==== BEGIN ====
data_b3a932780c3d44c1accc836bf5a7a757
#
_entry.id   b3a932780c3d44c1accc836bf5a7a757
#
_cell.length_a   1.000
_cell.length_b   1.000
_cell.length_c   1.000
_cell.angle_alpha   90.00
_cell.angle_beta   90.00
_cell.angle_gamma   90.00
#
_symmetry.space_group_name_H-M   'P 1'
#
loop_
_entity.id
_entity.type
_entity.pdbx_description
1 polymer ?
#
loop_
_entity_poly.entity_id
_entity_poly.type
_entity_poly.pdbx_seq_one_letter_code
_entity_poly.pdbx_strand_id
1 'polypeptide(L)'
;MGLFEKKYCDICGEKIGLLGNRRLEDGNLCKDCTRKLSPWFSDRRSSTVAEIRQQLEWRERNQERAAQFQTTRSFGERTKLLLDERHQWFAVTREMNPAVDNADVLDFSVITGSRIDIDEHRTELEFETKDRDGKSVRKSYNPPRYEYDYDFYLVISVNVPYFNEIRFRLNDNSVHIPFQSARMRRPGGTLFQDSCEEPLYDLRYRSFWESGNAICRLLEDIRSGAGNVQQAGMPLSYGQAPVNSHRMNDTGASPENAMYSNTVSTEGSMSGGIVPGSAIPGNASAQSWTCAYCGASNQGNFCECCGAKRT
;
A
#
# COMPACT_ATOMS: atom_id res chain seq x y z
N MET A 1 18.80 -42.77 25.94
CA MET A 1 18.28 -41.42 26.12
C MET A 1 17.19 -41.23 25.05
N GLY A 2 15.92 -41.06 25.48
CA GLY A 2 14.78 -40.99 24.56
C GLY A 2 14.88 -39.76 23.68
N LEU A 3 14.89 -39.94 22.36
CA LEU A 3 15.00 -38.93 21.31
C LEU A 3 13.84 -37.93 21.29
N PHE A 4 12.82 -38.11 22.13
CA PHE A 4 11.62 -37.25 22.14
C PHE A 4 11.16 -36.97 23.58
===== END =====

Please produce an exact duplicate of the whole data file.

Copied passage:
data_b3a932780c3d44c1accc836bf5a7a757
#
_entry.id   b3a932780c3d44c1accc836bf5a7a757
#
_cell.length_a   1.000
_cell.length_b   1.000
_cell.length_c   1.000
_cell.angle_alpha   90.00
_cell.angle_beta   90.00
_cell.angle_gamma   90.00
#
_symmetry.space_group_name_H-M   'P 1'
#
loop_
_entity.id
_entity.type
_entity.pdbx_description
1 polymer ?
#
loop_
_entity_poly.entity_id
_entity_poly.type
_entity_poly.pdbx_seq_one_letter_code
_entity_poly.pdbx_strand_id
1 'polypeptide(L)'
;MGLFEKKYCDICGEKIGLLGNRRLEDGNLCKDCTRKLSPWFSDRRSSTVAEIRQQLEWRERNQERAAQFQTTRSFGERTKLLLDERHQWFAVTREMNPAVDNADVLDFSVITGSRIDIDEHRTELEFETKDRDGKSVRKSYNPPRYEYDYDFYLVISVNVPYFNEIRFRLNDNSVHIPFQSARMRRPGGTLFQDSCEEPLYDLRYRSFWESGNAICRLLEDIRSGAGNVQQAGMPLSYGQAPVNSHRMNDTGASPENAMYSNTVSTEGSMSGGIVPGSAIPGNASAQSWTCAYCGASNQGNFCECCGAKRT
;
A
#
# COMPACT_ATOMS: atom_id res chain seq x y z
N MET A 1 18.80 -42.77 25.94
CA MET A 1 18.28 -41.42 26.12
C MET A 1 17.19 -41.23 25.05
N GLY A 2 15.92 -41.06 25.48
CA GLY A 2 14.78 -40.99 24.56
C GLY A 2 14.88 -39.76 23.68
N LEU A 3 14.89 -39.94 22.36
CA LEU A 3 15.00 -38.93 21.31
C LEU A 3 13.84 -37.93 21.29
N PHE A 4 12.82 -38.11 22.13
CA PHE A 4 11.62 -37.25 22.14
C PHE A 4 11.16 -36.97 23.58